Woman WisdomWoman Folly
1. She calls, cries out and teaches: “Does not wisdom call? Does not understanding raise her voice” 8:11. She calls, cries out: “her lips drip with honey and her speech is smoother than oil” 5:3; “she sits at the door of her house… calling to those who pass by” 9:14
2. Location: “on the heights beside the way, at the crossroads she takes her stand, beside the gates in front of the town” 8:2-32. Location: “her feet do not stay at home; now in the street, now in the market and ate very corner she lies in wait” 7:11-12; “she sits at the door of her house, she take a seat on the highest places of town” 9:14
3. Prepares a feast: “Come eat of my bread, drink of my wine” 9:53. Prepares a feast: “Stolen water is sweet and bread eaten in secret is pleasant” 9:17
4. To whom does she call? “O simple ones learn prudence, O fools learn sense” 8:5; “Whoever is simple let him turn in here! To him who lacks sense she says ‘Come eat of my bread’” 9:4-54. To whom does she call? “Whoever is simple let him turn in here! And to him who lacks sense she says ‘stolen water is sweet’” (9:17-18)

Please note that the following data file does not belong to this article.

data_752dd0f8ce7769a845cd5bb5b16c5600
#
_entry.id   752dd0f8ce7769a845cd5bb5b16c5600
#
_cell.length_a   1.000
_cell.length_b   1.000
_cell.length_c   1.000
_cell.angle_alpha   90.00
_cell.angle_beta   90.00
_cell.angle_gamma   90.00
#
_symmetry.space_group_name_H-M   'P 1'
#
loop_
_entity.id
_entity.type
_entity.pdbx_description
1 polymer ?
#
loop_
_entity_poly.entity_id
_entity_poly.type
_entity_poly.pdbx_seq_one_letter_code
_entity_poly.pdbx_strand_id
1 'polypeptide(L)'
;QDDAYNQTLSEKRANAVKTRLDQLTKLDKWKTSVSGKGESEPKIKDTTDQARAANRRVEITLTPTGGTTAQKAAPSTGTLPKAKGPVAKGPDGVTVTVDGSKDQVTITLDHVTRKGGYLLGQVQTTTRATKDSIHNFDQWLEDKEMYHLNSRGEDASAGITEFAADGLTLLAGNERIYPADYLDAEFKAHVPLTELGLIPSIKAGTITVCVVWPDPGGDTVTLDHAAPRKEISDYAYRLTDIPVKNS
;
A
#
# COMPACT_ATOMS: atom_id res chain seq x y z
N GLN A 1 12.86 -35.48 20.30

5. Her message: “Come eat of my bread and drink of the wine I have mixed. Leave your simple ways and live and walk in the way of insight” 9:5-65. Her message: “Come, let us take our fill of love till morning, let us delight ourselves with love” 7:18
6. Her attraction: “Take my instruction instead of silver and knowledge rather than choice gold, for wisdom is better than jewels and all that you may desire cannot compare with her” 9:10-116. Her attraction: “I have spread my couch with coverings, colored linens from Egyptian linen; I have perfumed my bed with myrrh and aloes and cinnamon”.